For about as long as Costco has existed, bitter San Luis Obispo dwellers have grumbled about the possibility of it coming to town.
When I say San Luis Obispo dwellers, I'm not talking about these kids who've lived here for the 10 or 15 years since they got their Cal Poly degree just because their parents wouldn't let them move back home. They just happened to stick around and now consider themselves natives. Pshaw.
I'm talking about the people who've always been here. The longtime locals whose parents were longtime locals. The ones who eroded out of Cerro San Luis itself. The ones who think SLO should surround itself with invisible walls that keep out any more development, forcing folks who actually can afford to move here to stand outside and pound their palms against the barrier like mimes with disposable incomes.
These hard-bitten residents have believed since the caveman days, when Neanderthals shopped for mammoth meat and fire at Farmers' Market on Thursday nights, that big-box stores will turn San Luis into a real-world version of "Paradise Lost." Or a less-than-savory circle of hell from Dante's "Inferno." Or Santa Maria.
These are the same people who voted down the Marketplace venture, and, if I'm not mistaken, I saw two of them spit at Banana Republic the other day - right before they walked inside and tried on some new outfits. Bunch of hypocrites.
SLO, see, is all about charm, and there's nothing charming about a corporate chain that offers low, low prices on everything from rotisserie chicken to funeral urns. Banana Republic and Pottery Barn have that snooty chain-store ambience that locals love, whereas Costco resembles a large brick dropped from some heavenly and utilitarian construction project, possibly an outhouse of the gods.
So the folks who like their city and shopping choices small and trendy set up their defenses, posting guards with lanterns along all the seven peaks to the bay. They were supposed to light one lantern if Costco executives were seen approaching the city by land, and two if by sea. Or something like that.
A bunch of fairy shrimp, which are like sea monkeys but harder to see, got in Costco's way, too, possibly by setting up house in pools on the property. Either they were there and nobody cared or they weren't and everybody did. I can't remember.
Despite the human-and-shrimp alliance, however, crews broke ground next to Home Depot - another sign of the coming apocalypse - and Costco is now getting ready to open on Sept. 17.
There's nothing charming about a corporate chain that offers low, low prices on everything from rotisserie chicken to funeral urns.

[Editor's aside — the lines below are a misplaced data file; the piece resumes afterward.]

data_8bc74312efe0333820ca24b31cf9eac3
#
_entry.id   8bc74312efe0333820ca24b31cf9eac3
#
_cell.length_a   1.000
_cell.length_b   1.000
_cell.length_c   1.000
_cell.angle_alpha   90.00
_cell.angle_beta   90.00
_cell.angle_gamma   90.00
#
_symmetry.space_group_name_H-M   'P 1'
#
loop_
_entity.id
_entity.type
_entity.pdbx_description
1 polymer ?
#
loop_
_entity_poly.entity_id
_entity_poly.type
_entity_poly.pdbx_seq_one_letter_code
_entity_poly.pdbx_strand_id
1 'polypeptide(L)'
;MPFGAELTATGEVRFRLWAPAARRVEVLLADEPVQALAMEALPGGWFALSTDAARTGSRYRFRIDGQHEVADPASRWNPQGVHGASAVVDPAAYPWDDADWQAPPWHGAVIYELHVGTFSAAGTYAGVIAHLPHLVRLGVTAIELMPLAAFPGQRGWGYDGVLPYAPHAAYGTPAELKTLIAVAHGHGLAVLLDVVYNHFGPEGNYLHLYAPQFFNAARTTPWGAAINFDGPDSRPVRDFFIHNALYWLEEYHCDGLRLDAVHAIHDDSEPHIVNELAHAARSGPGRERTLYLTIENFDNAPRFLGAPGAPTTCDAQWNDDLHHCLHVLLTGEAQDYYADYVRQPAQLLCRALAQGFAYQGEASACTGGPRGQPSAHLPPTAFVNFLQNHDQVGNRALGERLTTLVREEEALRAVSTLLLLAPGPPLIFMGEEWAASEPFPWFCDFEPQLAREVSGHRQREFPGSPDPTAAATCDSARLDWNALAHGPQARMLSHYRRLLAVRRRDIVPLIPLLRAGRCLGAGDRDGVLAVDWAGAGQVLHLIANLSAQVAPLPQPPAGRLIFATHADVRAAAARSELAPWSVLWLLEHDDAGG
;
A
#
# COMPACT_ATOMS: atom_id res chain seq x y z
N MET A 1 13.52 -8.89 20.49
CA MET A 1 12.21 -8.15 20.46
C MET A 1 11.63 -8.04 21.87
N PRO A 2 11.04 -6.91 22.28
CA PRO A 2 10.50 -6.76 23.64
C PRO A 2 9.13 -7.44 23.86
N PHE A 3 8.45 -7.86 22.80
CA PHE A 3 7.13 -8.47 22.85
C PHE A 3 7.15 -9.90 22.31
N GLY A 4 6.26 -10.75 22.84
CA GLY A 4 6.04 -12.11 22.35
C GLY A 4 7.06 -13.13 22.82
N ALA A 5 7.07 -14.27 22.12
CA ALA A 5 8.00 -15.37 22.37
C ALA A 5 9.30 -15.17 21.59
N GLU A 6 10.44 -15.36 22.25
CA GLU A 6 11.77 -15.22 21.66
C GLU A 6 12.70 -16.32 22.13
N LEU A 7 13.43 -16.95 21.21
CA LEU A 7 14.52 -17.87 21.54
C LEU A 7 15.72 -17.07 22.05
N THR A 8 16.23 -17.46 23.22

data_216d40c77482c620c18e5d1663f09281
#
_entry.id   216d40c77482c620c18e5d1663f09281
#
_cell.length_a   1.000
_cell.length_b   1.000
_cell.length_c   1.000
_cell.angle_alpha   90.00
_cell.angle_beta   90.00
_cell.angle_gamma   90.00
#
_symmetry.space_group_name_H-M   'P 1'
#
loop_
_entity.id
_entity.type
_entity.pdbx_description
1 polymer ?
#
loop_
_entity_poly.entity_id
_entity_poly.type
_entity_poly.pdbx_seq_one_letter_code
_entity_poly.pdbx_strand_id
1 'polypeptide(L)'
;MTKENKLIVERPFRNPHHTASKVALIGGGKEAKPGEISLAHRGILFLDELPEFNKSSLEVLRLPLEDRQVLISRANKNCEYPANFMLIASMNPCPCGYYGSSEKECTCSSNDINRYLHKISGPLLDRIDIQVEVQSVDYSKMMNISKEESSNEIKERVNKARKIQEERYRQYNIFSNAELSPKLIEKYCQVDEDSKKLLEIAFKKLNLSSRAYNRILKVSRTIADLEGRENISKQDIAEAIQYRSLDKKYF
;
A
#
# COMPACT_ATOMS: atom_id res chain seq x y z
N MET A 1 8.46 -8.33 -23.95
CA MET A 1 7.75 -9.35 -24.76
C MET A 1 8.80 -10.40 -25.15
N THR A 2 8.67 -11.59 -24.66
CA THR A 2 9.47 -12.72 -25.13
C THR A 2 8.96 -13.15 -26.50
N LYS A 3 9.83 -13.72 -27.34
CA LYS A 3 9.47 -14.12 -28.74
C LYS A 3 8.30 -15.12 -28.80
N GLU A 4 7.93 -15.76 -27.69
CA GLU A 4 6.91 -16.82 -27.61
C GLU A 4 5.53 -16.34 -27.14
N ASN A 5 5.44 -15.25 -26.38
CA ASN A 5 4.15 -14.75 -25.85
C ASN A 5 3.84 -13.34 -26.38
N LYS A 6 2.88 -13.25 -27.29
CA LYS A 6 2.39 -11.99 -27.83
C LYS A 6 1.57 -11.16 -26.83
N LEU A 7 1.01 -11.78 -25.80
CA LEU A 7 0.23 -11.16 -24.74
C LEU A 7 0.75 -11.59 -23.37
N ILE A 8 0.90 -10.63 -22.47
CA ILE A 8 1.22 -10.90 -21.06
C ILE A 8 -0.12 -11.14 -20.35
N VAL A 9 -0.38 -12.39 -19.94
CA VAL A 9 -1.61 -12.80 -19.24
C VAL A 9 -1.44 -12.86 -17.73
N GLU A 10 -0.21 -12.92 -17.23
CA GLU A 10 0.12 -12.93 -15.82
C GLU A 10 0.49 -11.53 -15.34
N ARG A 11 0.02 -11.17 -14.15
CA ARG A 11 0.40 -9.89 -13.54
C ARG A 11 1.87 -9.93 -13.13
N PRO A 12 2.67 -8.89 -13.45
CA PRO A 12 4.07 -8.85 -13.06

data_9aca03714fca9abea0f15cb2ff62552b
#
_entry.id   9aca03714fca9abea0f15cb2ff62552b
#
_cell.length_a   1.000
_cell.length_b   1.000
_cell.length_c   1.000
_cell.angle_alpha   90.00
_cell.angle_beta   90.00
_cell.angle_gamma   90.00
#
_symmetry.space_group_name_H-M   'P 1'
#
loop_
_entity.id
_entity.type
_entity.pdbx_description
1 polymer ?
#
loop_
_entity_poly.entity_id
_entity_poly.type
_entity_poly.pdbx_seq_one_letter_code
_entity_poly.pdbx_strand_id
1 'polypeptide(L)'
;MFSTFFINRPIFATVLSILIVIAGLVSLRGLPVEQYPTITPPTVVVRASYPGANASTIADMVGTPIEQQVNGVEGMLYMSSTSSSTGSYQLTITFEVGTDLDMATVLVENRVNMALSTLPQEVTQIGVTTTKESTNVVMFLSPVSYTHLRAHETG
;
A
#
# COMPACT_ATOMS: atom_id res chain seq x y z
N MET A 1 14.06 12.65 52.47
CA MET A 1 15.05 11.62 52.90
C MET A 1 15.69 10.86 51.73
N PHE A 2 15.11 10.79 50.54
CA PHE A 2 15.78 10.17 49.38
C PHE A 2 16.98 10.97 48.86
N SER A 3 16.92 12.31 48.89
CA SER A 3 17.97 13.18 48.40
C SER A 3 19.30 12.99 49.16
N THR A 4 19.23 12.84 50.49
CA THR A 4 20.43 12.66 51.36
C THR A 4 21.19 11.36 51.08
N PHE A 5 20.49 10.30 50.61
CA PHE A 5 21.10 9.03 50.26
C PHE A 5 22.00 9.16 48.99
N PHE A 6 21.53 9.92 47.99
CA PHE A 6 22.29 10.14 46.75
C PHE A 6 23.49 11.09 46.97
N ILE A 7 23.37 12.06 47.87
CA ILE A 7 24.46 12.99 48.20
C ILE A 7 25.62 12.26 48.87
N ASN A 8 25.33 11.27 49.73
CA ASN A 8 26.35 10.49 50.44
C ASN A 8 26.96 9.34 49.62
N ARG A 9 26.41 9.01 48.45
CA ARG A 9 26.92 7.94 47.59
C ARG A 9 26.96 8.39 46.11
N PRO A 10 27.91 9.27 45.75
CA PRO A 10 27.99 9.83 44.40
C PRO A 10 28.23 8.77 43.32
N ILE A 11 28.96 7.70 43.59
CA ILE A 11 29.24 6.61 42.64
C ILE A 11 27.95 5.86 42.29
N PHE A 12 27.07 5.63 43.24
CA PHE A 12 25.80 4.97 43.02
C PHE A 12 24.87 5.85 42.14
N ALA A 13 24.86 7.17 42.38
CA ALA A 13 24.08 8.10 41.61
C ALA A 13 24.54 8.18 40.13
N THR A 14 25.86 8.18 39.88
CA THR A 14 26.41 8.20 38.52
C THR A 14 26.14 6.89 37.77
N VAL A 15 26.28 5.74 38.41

A lot of old-time locals - and a few of those wannabe locals I mentioned earlier - are accusing San Luis Obispo of selling its soul for sales tax revenue. Speaking as someone who's sold his soul, I can say that it's really not that bad. Of course, I gained the ability to be a master fiddler, which I never use, and San Luis Obispo will get what SLO Economic Development Manager Shelly Stanwyck estimated to be $300,000 to $500,000. I should've held out for more.
And San Luis Obispo's not completely selling out. After all, Costco starting offering art for sale online last year, including Picasso originals. Not reprints. Originals.
For about $130,000, Costco members can own a piece of art history, and, while they're expanding their priceless collection, they can grab a chicken bake, a DVD player, and a 30-gallon jug of fruit punch concentrate.
Hey, at least it's not Wal-Mart. Grumble, grumble.
That rascally Joey Racano. I know that he and County SupervisorShirley Bianchi aren't what I would call best friends, but I was a little surprised to hear from him that he had sent her an e-mail that bounced back because she had his sender address blocked.
Joey was disgusted, but I was intrigued. I had no idea it was possible to block senders in an e-mail program. Shirley, can you show me how you did it? As a public official, you shouldn't be obstructing the people who try to get in touch with you - even if they take pictures of dead baby deer and want everyone to look - but I have no such ethical standards or moral quandaries. There are some people I just don't want to get e-mails from, like snobs who write to me and point out that I should have written: "There are some people from which I just don't want to get e-mails."
Is there a way I can just block anything coming in from Los Osos? I don't care which side the person trying to send me information is from - or from which side is the person trying to send me information - I'm just tired of hearing the same arguments over and over again.
Except that if I didn't keep my ear out for Los Osos info, I wouldn't hear about items like the SLO County sheriff's report that tells about how the department arrested Los Osos resident Ralph Leland Holland for throwing rocks over a fence at a crew working on the Wastewater Treatment Plant.
They called it assault with a deadly weapon. I call it not surprising, considering all of the literal and figurative crap running through that town.
I'd point out that people start throwing things when their voices aren't being heard, but Los Osos sewer opponents have made plenty of noise. Maybe it's not a matter of being heard, but a matter of being listened to.
The problem is, people tend to stop listening when someone throws rocks at them or repeatedly accuses them of killing baby deer. Maybe a new tactic is in order. If you all come up with one, let me know. I'll just be over here, gorging myself on free samples at the new Costco.